“One writes out of one thing only: one’s own experience,” Baldwin observed in this interview. And when asked if he had advice for writers, his response was something like this: “The only advice is to find a way to keep alive, and write. Beyond talent lie all the usual words: discipline, love, luck, but most of all, endurance.” Endurance. That seems to be the fundamental ingredient not just for writing, but for life itself.

But the quote that really lodged in my mind was this: “Your self and your people are indistinguishable from each other, in spite of the quarrels you may have. And your people are all people.” I love how that idea reflects upon the humanity of us all, on the things that we share, not the things that divide us. (What a thought for Thanksgiving in a time of divisiveness.) I’ve been exploring some family history lately too, and wondering sometimes if I obsess too much about my own personal stories, but now I’m trying on the idea that these stories reflect some universal elements of being human. I’m trying on the idea of this all-ness.

And this is just another digression in my stream-of-consciousness blogging. (“Blog is such an ugly word,” said a writer-friend recently. “Maybe we need another word for this. Mini-essays, perhaps?”) Whatever you call it, though, I’m exploring here, hoping to discover some meaning along the way.

It felt good, though, to be mobile and upright, walking briskly in the fresh air, listening to such worthy voices in my head, getting new input, not looking back but looking out. I felt exhilarated. I even liked myself. That’s what a good walk and a good sky can do.

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I Have Seen A Manatee

I wrote this several years ago, but I’ve decided to share it here on this Thanksgiving.

It is the day after Thanksgiving and we have gathered on a wooden pier at the Indian River near Palm Bay Florida in the hopes of seeing a manatee. We are family and strangers, children and grown-ups, Southern drawls and New York City accents. Little Rose gets down on her belly, dips her hands, and gently splashes. She is wearing pink as usual and has no idea what a manatee is, but she is fully caught up in the excitement of finding out. Sunlight paints the muddy water, every bubble and shimmer draws our rapt attention, and it feels as though we are on a small raft together – a raft of fools, perhaps, but cheerful ones. In a Walmart three miles away shoppers are clambering for merchandise in the avaricious frenzy of holiday shopping officially uncorked this very morning and I feel a bond with those who have the sense to be here instead.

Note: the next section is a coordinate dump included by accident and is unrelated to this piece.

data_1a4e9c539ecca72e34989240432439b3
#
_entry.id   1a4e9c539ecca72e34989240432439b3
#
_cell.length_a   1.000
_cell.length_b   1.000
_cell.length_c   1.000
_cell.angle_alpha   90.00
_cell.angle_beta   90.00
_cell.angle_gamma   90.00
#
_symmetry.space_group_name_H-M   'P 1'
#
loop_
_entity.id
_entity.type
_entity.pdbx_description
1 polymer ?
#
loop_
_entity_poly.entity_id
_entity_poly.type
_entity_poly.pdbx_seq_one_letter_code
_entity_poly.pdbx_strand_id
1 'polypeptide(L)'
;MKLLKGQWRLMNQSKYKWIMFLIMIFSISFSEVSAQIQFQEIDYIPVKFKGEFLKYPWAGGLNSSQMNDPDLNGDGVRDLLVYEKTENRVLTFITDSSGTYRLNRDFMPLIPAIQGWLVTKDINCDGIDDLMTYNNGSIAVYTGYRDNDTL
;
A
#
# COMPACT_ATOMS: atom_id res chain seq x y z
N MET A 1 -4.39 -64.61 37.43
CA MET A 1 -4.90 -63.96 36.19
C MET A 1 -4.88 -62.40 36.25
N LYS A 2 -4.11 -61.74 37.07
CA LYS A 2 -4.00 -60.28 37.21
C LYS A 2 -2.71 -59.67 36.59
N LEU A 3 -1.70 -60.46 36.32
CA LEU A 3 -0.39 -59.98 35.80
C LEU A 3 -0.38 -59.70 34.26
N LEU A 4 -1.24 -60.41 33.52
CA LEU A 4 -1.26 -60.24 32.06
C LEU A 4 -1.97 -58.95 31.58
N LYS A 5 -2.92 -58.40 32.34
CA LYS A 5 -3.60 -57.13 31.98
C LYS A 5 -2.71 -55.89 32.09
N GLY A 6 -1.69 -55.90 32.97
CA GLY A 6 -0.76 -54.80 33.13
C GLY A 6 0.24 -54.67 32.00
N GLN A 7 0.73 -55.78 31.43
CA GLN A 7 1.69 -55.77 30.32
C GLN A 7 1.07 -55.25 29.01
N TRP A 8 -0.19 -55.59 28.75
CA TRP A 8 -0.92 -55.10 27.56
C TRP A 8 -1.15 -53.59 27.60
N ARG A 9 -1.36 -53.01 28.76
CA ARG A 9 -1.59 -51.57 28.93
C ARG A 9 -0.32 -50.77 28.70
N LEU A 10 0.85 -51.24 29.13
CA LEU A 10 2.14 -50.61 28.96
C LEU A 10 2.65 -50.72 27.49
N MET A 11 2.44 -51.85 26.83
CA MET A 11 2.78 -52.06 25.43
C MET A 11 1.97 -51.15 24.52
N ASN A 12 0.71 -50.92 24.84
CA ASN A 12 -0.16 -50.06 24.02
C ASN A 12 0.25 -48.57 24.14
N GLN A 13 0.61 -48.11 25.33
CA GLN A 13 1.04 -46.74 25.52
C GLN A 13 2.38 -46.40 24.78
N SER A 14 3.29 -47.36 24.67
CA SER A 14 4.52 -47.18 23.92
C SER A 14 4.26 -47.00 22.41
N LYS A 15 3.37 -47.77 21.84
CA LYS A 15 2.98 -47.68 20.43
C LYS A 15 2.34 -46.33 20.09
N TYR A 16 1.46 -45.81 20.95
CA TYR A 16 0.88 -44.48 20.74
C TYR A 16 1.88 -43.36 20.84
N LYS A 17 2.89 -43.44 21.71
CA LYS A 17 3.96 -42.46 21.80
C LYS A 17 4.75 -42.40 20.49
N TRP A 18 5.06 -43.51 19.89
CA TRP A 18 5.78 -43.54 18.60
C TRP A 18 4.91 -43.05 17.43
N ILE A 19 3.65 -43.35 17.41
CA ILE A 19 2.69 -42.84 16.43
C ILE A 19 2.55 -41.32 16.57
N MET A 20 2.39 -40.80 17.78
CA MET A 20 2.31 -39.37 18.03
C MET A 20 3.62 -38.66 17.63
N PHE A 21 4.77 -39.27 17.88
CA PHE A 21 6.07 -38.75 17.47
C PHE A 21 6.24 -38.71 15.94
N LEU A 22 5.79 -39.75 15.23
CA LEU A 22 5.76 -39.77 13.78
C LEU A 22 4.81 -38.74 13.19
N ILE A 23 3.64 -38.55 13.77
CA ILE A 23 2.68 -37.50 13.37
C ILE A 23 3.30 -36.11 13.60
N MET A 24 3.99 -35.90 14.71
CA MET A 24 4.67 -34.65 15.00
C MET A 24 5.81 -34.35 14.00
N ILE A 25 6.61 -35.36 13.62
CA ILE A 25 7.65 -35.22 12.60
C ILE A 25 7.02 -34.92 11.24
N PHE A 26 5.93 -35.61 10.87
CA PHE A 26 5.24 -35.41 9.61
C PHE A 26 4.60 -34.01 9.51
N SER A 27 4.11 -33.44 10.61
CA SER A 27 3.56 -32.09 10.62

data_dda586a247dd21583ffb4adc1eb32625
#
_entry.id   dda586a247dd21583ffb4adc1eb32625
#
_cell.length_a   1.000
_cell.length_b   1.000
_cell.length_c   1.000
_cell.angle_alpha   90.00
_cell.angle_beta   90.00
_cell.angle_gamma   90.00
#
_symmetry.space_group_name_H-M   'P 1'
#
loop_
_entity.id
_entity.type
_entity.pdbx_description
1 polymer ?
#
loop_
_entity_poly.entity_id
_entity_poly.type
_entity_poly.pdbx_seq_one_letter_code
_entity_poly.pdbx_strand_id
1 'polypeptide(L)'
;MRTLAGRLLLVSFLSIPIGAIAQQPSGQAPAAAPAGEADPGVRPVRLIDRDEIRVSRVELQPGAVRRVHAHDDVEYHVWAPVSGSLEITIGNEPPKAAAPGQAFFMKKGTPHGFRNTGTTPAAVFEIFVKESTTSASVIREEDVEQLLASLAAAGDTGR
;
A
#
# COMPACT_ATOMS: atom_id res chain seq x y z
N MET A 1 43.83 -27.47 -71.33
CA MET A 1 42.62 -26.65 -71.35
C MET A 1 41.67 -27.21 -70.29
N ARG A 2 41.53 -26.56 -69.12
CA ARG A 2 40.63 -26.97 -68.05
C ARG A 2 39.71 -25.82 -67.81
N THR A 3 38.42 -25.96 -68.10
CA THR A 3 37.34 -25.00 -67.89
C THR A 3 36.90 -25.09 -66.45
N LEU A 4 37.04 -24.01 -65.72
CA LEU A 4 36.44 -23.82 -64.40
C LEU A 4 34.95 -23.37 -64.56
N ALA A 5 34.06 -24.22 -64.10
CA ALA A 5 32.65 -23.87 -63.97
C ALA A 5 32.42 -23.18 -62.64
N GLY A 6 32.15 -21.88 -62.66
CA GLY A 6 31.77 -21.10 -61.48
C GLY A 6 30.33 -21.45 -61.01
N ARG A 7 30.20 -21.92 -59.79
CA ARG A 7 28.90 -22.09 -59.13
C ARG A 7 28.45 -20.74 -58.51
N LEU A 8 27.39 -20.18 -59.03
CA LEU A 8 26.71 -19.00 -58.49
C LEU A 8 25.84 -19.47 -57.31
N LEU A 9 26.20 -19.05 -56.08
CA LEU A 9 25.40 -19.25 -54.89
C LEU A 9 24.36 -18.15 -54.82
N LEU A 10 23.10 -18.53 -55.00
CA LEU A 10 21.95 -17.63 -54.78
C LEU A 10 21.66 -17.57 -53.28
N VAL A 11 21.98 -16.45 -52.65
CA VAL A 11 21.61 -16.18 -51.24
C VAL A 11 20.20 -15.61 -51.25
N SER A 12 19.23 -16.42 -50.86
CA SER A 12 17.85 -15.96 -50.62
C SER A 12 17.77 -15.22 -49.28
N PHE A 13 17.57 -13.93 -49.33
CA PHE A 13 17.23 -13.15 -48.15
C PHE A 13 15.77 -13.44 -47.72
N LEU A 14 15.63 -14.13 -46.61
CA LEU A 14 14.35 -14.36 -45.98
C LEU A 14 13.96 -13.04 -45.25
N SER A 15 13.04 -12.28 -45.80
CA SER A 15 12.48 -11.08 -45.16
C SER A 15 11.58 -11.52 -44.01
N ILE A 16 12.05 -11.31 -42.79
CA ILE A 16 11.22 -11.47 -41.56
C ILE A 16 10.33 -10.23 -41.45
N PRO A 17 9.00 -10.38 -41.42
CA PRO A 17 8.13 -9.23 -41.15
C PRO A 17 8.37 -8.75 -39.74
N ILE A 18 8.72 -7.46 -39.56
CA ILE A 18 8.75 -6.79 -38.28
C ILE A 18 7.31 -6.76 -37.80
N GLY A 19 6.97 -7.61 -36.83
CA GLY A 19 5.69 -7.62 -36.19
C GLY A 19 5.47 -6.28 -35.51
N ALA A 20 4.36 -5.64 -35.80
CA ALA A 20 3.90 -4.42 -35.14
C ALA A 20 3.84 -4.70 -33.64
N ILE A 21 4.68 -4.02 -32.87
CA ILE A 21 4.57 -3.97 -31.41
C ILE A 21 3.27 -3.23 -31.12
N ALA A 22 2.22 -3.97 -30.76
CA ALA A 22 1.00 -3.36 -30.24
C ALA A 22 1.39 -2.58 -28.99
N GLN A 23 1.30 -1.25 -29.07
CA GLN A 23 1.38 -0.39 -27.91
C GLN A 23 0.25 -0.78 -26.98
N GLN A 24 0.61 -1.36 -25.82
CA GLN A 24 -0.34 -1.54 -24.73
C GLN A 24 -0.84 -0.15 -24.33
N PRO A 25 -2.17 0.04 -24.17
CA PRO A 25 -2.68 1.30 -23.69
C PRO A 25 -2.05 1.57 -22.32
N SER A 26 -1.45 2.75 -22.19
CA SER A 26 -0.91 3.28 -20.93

The day is an island of green and blue, heartbreaking in its loveliness. Strange ungainly creatures, the manatees are migratory aquatic mammals that find their way to the warm shallow waters of slow-moving rivers, estuaries, saltwater bays, canals and coastal areas. They are gentle half-ton herbivores constantly grazing for food along the bottoms and surfaces of the water, hence their nickname: sea cows. Manatees have no natural enemies and can live for sixty years if they avoid encounters with boat propellers or other human-caused dangers. Sailors of long ago mistook them for mermaids, but these men had been at sea too long – it is hard to imagine a homelier animal.

We have come to this place like pilgrims hoping for a glimpse, and our patience is rewarded. First, bubbles appear, and a glimmering mirage just beneath the surface of the water. Next a curious pair of nostrils makes a shy appearance, and when finally a wrinkled whiskered snout emerges, we all gasp in wonderment. Silent and trusting, the manatees draw nearer to us, even accepting the touch of our hands. I am inexplicably happy to reach beyond my human-ness and defer to the dignity of this elephantine emissary from the natural world. It is comforting to know that there are manatees.

Comfort comes when you least expect it. It would be an understatement to say I had been worried about this Florida trip. More accurately, I was terrified. For one thing, it would be my first trip back since the death of my sister. I dreaded the sight of the familiar house where she no longer waited. I didn’t want to stand in her kitchen trying to remember the sound of her voice. And then there was the whole prospect of meeting up with family. Family: the ones who know you too well, the ones who know you least. Since our current lives don’t overlap, we tend to dwell on the history we’ve shared, and my family’s history just isn’t any fun. I knew of course we would try to be cheery. Then all the old pain would press upon our hearts, and all the old angers would spark and collide; regressive dynamics would kick into place, and I would be crazy again. But I have sailed across three thousand miles of sky to take my place among this ragtag assemblage. I guess this is what people do.

There is an oak tree by her grave with Spanish moss and wind chimes in its branches. Her name on a stone stuns me for a second but the sense of loss is neither deepened nor dulled. My sadness is a cold, familiar wind through a broken pane – and this too is what it feels like to be human. I am one who learns almost everything a little bit too late, but for now I let myself close my eyes and think about forgiveness. I hear a sparkling sound like jewels in the air and try to fill myself with light. I cast away regrets and imagine them flickering like aspen leaves, like shiny coins that jingle like the wind chimes in the tree.

And I am absorbed into the dominion of the present, where miracles are unfolding all around me. Every day could be a hymn of gratitude. The water sparkles in the sunlight, the air is rich with river, and good-hearted people take time out for inter-species communion. Now the Dixie Chicks are singing on the radio, the menu at Dot’s includes salsa and grits, and Rose is drawing pictures at the table. Nobody cares what you did twenty years ago. We are all flawed and short-lived; we may as well stand still for a moment. Trust me on this. I am a woman who has seen a manatee.